- The Washington Times - Wednesday, October 8, 2014

While some in Washington’s national security community believe North Korean leader Kim Jong-un has been pushed aside by a secret coup, the leading theory among intelligence officials is that the young dictator has disappeared from public view because he is bedridden with a bad case of gout brought on by heavy smoking and too much caviar.

Either way, speculation about a power shift in the world’s most opaque regime is focusing on whether Mr. Kim — who hasn’t been seen in public in more than a month — will reappear Friday for a massive rally in Pyongyang celebrating the founding of the ruling Worker’s Party once headed by his father and grandfather.

U.S. intelligence sources this week dismissed claims by some regional analysts, as well as one prominent former North Korean counterintelligence official living in South Korea, that Mr. Kim has been deposed by a group of officials once loyal to his father, Kim Jong-il.

“The fact that Kim Jong-un is out of sight is not necessarily an indication that he’s not in control of the country,” a U.S. intelligence official told The Washington Times. “Despite the rumors, there are many indications that the country is functioning as it normally does.”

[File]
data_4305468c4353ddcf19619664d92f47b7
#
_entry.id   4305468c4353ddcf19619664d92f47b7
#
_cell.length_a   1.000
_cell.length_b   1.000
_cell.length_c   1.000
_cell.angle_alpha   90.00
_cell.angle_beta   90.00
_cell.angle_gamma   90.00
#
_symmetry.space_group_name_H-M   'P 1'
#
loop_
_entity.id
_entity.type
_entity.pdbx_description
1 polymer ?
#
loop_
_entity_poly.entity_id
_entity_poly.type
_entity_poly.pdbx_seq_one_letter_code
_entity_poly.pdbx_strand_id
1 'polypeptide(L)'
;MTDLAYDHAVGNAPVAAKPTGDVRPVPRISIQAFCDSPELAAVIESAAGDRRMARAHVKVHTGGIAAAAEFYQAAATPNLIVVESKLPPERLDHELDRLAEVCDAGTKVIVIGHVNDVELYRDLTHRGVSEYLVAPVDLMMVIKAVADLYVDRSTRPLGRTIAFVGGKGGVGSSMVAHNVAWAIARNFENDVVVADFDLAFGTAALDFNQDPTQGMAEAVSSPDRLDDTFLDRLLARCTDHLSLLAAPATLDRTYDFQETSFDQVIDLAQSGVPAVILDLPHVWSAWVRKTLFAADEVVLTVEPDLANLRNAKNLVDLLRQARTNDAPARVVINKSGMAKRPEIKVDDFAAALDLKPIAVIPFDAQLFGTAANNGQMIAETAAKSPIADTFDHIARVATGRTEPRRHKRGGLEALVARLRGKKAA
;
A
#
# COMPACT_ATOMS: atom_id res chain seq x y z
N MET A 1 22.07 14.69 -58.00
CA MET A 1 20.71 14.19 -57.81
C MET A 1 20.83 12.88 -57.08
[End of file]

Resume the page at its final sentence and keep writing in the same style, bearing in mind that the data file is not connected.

Other sources who spoke with The Times said a leading theory among U.S. officials is that Mr. Kim, who was last seen limping badly, is suffering from an intense case of gout — a form of arthritis that causes pain in the big toe and can be brought on by eating too much rich food.

North Korean officials have denied that Mr. Kim’s public absence is health-related, and Pyongyang’s state-controlled media have reported almost nothing about his disappearance.

SEE ALSO: North Korea admits Kim Jong-un is sick — experiencing ‘discomfort’

But South Korean officials have suggested they have intelligence confirming that the 31-year-old dictator is suffering from some sort of ailment.

South Korean Defense Minister Han Min-koo said Mr. Kim is believed to be staying in the countryside north of Pyongyang as he recovers from an undisclosed illness, Seoul’s Chosun Ilbo newspaper reported Wednesday.

The South Korean and U.S. claims run counter to speculation brewing since last month, when a group of high-level exiles from North Korea gathered for a conference in the Netherlands to discuss the state of the regime they once served.

During a keynote address at the conference, Jang Jin-sung, who served as a counterintelligence official and poet laureate under Kim Jong-il before defecting to South Korea in 2004, asserted that North Korea is in the throes of a secret political civil war, according to an Oct. 2 report by Vice News.

The report said Mr. Jang told the conference that members of North Korea’s Organization and Guidance Department — a powerful group that once reported only to Kim Jong-il — have stopped taking orders from Kim Jong-un and effectively have taken control of the government in Pyongyang.